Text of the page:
Singer, songwriter, and musician Zoë Nutt recently released a song, “Like You,” telling the story of her progressive hearing loss.
At the beginning of the Tennessee native’s open captioned official video, Nutt says, “I lost all of my hearing in my right ear. I now have progressive hearing loss in my left ear. Along with tinnitus, which is this high-pitched ringing that’s just there all the time.’
“That change in my life led me to write a song addressed to my children—whenever I have those children. And it basically says that no one will ever sound like you. Even if I can’t hear you…no one will ever be just the same.”
According to an HLAA report, Nutt says, “But releasing this music video has been more than just a letter to a possible future. It’s most importantly the start of a conversation I’ve been longing to have with others. I am going deaf, but I will not let it stop me from making music.”
The song’s lyrics describe beauty and meaning beyond sound: “I won’t ever hear you say you love me / I’ll never know whether you can sing. / But I can’t wait to watch your lips speak wonders / ‘cause no one else will ever sound like you.”
According to a review from Vents Magazine,”Nutt’s very deliberate vocal style never clashes with her effortless ability to convey sensitivity in every line. Like You, as a whole, is more than just one of the year’s best full length debuts. Instead, it heralds the arrival of a major new voice who will only follow an upward trajectory from here.”
Organizations representing the Deaf and partially deaf communities joined efforts to make wireless handsets accessible for hearing aids and cochlear implants. This includes cordless and mobile phones.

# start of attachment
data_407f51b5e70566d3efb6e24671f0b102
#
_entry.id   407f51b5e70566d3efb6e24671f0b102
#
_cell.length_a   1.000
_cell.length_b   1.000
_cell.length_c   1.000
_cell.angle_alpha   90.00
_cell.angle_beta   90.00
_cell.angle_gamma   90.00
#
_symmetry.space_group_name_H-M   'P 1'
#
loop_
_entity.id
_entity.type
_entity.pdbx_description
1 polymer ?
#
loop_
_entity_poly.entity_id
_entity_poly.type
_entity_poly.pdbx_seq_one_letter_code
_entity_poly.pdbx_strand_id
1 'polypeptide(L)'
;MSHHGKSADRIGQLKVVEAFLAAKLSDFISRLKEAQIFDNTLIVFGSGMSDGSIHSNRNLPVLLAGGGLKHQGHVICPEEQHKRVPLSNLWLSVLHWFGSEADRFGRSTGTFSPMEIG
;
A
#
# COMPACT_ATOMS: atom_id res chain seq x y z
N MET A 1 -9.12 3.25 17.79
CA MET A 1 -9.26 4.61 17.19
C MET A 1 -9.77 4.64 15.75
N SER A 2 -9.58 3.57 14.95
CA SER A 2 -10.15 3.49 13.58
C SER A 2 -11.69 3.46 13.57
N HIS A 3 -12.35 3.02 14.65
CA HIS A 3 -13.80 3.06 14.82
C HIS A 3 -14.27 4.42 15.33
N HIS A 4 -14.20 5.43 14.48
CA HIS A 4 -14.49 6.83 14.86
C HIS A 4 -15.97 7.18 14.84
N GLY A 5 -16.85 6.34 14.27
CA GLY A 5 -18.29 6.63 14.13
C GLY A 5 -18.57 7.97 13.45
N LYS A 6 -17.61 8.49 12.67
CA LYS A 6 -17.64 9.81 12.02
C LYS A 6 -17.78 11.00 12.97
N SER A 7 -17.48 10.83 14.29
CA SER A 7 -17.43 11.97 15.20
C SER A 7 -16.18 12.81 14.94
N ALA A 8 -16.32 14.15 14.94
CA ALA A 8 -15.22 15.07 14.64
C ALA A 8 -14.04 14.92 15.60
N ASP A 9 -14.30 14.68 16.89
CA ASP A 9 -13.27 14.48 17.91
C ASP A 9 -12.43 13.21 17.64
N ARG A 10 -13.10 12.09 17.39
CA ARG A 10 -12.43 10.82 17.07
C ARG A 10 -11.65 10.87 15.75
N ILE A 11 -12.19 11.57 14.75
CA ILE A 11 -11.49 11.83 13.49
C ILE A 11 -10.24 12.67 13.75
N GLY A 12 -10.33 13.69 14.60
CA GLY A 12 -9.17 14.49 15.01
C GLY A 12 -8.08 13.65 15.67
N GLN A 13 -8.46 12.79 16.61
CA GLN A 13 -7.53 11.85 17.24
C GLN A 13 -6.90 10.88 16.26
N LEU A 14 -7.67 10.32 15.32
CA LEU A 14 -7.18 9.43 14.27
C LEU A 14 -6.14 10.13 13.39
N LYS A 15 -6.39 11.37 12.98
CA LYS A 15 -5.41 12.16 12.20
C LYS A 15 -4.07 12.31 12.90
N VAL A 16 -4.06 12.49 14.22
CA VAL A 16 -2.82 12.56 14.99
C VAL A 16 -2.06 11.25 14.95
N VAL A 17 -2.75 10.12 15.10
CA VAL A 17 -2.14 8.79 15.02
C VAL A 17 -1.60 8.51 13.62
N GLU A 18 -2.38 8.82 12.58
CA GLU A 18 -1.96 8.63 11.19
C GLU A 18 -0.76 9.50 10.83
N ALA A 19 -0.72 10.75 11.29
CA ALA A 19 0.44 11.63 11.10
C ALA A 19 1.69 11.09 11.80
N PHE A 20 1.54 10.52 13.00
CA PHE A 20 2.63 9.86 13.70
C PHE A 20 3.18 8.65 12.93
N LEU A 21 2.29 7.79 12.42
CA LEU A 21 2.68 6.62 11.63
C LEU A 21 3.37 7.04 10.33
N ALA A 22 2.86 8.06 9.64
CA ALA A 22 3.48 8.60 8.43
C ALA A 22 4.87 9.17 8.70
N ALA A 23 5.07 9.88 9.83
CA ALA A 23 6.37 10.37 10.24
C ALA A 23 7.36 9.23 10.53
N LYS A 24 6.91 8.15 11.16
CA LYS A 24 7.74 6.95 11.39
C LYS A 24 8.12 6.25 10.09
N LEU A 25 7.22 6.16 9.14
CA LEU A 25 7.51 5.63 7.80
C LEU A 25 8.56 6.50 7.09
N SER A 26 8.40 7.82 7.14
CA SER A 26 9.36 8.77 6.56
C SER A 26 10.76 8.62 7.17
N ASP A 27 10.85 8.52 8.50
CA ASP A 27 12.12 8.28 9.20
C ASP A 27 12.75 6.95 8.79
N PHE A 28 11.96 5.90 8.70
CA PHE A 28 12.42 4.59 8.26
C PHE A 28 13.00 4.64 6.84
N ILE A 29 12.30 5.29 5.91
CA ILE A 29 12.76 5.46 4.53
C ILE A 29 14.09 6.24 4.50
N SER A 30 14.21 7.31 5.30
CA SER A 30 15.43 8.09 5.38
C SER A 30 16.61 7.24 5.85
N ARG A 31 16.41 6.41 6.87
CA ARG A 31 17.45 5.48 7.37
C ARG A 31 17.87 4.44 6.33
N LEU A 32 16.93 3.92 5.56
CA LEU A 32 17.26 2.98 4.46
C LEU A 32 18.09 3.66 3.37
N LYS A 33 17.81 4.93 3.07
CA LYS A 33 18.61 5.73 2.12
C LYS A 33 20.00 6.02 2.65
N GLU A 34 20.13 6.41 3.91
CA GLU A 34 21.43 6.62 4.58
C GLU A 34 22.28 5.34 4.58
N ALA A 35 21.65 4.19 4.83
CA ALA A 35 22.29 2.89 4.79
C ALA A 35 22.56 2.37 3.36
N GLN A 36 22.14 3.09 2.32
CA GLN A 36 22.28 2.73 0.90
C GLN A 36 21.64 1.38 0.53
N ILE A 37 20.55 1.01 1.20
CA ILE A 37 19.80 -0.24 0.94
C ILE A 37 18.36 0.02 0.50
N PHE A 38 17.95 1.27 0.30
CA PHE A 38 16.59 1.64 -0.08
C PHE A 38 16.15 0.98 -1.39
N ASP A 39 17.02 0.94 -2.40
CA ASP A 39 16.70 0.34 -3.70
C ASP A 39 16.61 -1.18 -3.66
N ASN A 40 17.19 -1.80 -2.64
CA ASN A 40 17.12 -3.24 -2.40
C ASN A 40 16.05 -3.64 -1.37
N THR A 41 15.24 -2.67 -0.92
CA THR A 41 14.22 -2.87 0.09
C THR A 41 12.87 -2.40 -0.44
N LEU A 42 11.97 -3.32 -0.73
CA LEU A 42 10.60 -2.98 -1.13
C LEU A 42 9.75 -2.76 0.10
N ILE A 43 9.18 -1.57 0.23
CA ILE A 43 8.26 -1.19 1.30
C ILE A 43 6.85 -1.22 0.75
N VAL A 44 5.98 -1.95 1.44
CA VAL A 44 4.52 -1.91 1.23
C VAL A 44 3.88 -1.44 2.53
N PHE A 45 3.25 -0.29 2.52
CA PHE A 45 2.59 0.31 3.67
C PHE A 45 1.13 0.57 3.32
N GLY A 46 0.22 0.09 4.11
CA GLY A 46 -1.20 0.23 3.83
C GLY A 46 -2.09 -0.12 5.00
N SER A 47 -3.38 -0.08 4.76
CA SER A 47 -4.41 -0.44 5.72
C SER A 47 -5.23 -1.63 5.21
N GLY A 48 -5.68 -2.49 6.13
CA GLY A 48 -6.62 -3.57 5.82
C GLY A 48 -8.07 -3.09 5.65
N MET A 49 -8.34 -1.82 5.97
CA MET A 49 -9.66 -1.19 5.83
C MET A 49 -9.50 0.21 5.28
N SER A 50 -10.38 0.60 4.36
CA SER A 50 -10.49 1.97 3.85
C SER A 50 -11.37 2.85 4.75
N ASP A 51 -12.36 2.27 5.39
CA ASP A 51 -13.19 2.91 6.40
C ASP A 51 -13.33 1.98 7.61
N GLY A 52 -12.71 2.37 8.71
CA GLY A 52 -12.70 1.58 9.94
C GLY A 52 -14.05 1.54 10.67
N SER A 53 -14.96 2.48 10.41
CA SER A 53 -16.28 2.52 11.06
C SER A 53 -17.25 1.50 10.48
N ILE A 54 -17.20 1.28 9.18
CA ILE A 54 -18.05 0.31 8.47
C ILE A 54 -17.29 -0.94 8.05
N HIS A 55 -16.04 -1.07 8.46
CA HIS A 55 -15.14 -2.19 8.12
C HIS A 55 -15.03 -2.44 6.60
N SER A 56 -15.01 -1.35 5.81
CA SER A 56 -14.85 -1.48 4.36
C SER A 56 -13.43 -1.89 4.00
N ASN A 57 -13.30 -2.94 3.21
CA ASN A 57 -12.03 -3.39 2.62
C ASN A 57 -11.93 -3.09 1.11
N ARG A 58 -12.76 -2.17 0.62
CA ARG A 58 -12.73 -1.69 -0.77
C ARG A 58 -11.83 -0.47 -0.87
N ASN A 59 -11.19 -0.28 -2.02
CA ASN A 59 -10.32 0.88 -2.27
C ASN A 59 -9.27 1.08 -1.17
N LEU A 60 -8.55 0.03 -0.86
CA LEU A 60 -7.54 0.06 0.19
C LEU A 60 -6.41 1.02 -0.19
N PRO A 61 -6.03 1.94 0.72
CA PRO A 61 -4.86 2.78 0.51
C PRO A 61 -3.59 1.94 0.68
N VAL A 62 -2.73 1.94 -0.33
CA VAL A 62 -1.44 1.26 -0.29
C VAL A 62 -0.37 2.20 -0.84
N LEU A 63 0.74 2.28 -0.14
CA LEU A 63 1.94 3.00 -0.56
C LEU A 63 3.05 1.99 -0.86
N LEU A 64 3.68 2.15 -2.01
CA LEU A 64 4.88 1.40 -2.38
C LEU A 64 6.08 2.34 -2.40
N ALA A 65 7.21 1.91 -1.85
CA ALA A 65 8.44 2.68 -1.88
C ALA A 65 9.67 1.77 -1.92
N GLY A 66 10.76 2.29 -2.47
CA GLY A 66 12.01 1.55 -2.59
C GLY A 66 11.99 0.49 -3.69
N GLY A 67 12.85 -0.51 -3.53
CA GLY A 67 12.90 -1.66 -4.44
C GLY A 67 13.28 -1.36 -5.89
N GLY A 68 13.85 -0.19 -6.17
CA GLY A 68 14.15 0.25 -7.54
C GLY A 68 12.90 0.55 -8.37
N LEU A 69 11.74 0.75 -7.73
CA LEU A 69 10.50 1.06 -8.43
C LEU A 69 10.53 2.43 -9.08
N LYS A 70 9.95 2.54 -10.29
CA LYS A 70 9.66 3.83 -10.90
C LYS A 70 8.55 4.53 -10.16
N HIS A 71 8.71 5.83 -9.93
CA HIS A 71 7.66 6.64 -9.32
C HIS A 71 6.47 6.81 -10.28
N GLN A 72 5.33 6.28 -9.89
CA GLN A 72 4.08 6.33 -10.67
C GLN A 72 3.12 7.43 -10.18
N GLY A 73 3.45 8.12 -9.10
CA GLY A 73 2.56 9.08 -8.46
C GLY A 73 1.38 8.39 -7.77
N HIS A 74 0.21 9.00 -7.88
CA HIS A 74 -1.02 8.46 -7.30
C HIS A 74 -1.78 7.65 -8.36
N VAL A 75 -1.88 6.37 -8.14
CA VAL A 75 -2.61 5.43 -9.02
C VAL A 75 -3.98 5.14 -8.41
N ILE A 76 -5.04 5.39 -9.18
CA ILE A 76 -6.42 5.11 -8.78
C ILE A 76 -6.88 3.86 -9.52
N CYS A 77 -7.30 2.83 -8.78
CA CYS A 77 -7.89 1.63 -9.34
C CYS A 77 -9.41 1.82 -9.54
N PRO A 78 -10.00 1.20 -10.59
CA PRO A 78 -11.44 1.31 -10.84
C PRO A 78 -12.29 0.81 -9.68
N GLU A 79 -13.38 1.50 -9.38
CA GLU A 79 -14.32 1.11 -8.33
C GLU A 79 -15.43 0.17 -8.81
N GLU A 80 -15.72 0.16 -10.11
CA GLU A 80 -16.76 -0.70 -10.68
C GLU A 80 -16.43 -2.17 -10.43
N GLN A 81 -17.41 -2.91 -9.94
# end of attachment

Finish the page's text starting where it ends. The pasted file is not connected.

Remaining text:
According to an article by the Hearing Loss Association of America, “When mobile technology moved from analog to digital in the 1990s, it created a huge barrier for people with hearing loss in that suddenly people with hearing loss who could use wireless handsets were faced with interference when they held the phone to their ear.”
Currently, 82 percent of mobile phones on the market are accessible for hearing technology. Only 66 percent of cordless phones are accessible. The association said it has joined with organizations to ensure greater telecommunications accessibility.
According to a comment from the three organizations, “It’s our understanding that the Industry is proposing a modification of the HAC rule to require both manufacturers and service providers to increase the percentage of M-and T-rated HAC wireless handsets they sell to 66% . . . If adopted, Industry’s proposal would leave fully a third of wireless handsets potentially unusable for people with hearing aids or cochlear implants.”
The consumer groups “look forward to working with the Industry and the Commission to ensure greater access to wireless handsets for all consumers with hearing loss,” according to the comment.